Britain’s Grand Strategy of Restrained Punishment
opinion, a small minority, no longer very vocal, who deprecated, whatever the emergency, any departure from the principles of Insular Free Trade, and a large majority in favour of the use of tariffs” (1931, 221).
In August 1932, at the Ottawa Conference, Britain formally adopted a commercial policy of imperial preferences.26 In 1931, Neville Chamber- lain, with support from the Conservative Party, introduced the Import Duties Bill calling for (1) imposition of a general customs duty of 10 per- cent on almost all imports, (2) the exemption from the duty of goods from within the empire, pending the Imperial Economic Conference to be held in Ottawa, and (3) the exemption of certain other goods, which were placed on a free list.27 The Ottawa Conference produced a network of twelve bilateral agreements among the commonwealth countries, granting special trading privileges to British Commonwealth countries. Britain offered imperial preferences in return for concessions by the Dominions for British manufactured goods (the exchange was primarily foodstuffs from the Dominions for British manufactured goods).28 In addition, the British colonies of Sierra Leone, Nigeria, Gold Coast, and Gambia put tariffs on foreign imported goods while giving preference to British cottons. In 1934, Britain abrogated the Indo-Japanese commercial treaty (1904) in order to stem the ›ow of Japanese cotton textiles.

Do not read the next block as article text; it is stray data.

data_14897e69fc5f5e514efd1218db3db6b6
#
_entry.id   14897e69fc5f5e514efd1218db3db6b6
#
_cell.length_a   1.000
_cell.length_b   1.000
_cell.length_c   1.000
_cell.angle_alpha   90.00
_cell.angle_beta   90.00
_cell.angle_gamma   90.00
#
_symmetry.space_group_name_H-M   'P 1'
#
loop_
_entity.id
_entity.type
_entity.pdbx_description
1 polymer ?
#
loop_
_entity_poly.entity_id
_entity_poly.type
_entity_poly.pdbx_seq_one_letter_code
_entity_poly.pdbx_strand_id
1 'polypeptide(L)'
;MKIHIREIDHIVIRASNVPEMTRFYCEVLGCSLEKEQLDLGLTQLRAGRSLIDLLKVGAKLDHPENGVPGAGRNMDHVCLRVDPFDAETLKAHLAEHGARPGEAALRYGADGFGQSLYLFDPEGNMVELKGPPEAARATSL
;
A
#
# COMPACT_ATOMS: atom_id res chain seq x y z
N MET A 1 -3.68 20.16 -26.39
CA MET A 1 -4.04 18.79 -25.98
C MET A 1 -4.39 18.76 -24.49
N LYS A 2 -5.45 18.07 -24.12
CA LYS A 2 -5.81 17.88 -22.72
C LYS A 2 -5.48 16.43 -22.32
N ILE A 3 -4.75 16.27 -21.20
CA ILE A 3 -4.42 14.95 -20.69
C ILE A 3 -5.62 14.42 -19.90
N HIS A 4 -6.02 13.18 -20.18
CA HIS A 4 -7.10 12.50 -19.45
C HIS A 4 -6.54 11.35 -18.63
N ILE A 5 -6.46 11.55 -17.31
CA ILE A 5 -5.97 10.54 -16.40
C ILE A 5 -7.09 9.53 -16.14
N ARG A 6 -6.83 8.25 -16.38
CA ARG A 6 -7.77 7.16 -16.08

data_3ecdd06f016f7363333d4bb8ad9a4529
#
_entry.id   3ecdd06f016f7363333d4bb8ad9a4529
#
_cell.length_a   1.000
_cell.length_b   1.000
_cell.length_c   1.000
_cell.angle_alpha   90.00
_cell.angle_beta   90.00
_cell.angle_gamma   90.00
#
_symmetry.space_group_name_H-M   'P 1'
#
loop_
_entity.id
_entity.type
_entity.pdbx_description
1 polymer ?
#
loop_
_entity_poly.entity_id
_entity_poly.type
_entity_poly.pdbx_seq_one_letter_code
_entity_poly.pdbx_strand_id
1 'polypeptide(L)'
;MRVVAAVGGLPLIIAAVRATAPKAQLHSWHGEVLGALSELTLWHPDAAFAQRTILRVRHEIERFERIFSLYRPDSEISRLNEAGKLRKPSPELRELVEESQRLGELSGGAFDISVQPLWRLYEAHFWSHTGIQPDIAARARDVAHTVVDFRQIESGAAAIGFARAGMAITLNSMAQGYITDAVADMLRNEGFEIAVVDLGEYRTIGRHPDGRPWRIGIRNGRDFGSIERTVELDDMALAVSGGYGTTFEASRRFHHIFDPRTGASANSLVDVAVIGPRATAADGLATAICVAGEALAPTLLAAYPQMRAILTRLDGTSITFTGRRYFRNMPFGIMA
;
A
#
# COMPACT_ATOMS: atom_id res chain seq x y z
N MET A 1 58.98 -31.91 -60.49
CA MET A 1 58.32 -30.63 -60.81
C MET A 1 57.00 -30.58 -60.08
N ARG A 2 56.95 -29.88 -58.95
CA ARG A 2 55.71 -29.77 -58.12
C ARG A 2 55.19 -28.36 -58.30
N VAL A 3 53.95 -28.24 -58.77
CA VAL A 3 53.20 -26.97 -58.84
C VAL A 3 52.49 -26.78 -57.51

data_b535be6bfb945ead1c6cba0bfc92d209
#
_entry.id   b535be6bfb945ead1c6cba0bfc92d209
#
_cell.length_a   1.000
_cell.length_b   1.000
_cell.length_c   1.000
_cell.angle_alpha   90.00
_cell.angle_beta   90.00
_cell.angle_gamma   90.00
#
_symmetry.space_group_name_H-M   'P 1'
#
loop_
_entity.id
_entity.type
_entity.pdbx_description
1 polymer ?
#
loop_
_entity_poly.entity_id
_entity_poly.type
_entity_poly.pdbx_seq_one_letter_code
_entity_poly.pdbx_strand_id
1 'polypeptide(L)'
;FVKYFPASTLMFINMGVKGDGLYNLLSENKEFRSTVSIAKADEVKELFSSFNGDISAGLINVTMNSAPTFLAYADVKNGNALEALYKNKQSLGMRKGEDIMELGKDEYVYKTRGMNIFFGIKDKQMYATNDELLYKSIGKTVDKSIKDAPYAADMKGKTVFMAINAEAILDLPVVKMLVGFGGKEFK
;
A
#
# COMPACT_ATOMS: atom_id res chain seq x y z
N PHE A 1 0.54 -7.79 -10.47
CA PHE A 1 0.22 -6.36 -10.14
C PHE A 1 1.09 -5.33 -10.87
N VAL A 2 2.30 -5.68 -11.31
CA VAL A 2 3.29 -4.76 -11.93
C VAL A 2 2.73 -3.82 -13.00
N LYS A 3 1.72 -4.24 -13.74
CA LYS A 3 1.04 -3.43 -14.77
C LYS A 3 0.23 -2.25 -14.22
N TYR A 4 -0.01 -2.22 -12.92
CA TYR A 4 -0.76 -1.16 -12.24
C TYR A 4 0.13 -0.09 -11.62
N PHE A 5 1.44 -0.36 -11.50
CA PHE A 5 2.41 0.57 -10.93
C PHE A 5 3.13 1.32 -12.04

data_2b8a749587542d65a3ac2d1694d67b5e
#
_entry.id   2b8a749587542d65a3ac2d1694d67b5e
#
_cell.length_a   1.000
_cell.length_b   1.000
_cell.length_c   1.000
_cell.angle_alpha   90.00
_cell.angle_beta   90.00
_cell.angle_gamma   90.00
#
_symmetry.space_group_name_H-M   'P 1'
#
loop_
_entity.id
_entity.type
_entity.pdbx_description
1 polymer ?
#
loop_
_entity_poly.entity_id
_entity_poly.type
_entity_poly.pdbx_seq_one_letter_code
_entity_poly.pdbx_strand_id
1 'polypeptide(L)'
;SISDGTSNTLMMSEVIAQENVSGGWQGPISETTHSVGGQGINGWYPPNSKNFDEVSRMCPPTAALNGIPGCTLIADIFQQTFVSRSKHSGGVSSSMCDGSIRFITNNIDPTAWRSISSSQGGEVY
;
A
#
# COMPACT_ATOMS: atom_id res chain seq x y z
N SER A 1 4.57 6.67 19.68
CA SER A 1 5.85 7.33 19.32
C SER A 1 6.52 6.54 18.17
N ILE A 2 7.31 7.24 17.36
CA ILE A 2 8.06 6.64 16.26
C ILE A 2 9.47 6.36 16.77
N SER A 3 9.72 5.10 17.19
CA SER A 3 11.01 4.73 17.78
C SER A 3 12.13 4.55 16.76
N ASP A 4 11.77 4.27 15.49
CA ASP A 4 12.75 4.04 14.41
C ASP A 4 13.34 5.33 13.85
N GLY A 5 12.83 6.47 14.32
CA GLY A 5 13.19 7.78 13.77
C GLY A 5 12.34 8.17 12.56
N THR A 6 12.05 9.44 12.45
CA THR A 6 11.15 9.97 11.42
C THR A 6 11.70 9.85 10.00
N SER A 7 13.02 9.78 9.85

Members of the free-trade faction responded to these external pressures by pushing for economic cooperation with imperial Japan, Italy, and Ger- many. The City had an interest in restraining the scope of the economic nationalists’ trade and ‹nancial punishment of these states. Free traders advocated extending credits, loans, and trade concessions rather than tar- iffs, quotas, and imperial preferences in order to moderate Berlin and Tokyo’s foreign policies. Invisible exports, banking, the City, shipping, and insurance recognized that the bene‹ts would accrue to the trading community.
The goal of the free traders was threefold. First, free traders feared that punishing these imperial contenders risked exacerbating Britain’s ‹nan- cial dif‹culties and the contenders’. As Germany had been Britain’s best customer before the war, the governor of the Bank of England believed that Britain’s economic well-being and the cure to its unemployment and stagnant economy depended on returning Germany to the liberal fold and on restoring German economic health (Coghlan 1972, 208). The City of London and British banks continued to maintain extensive credit lines to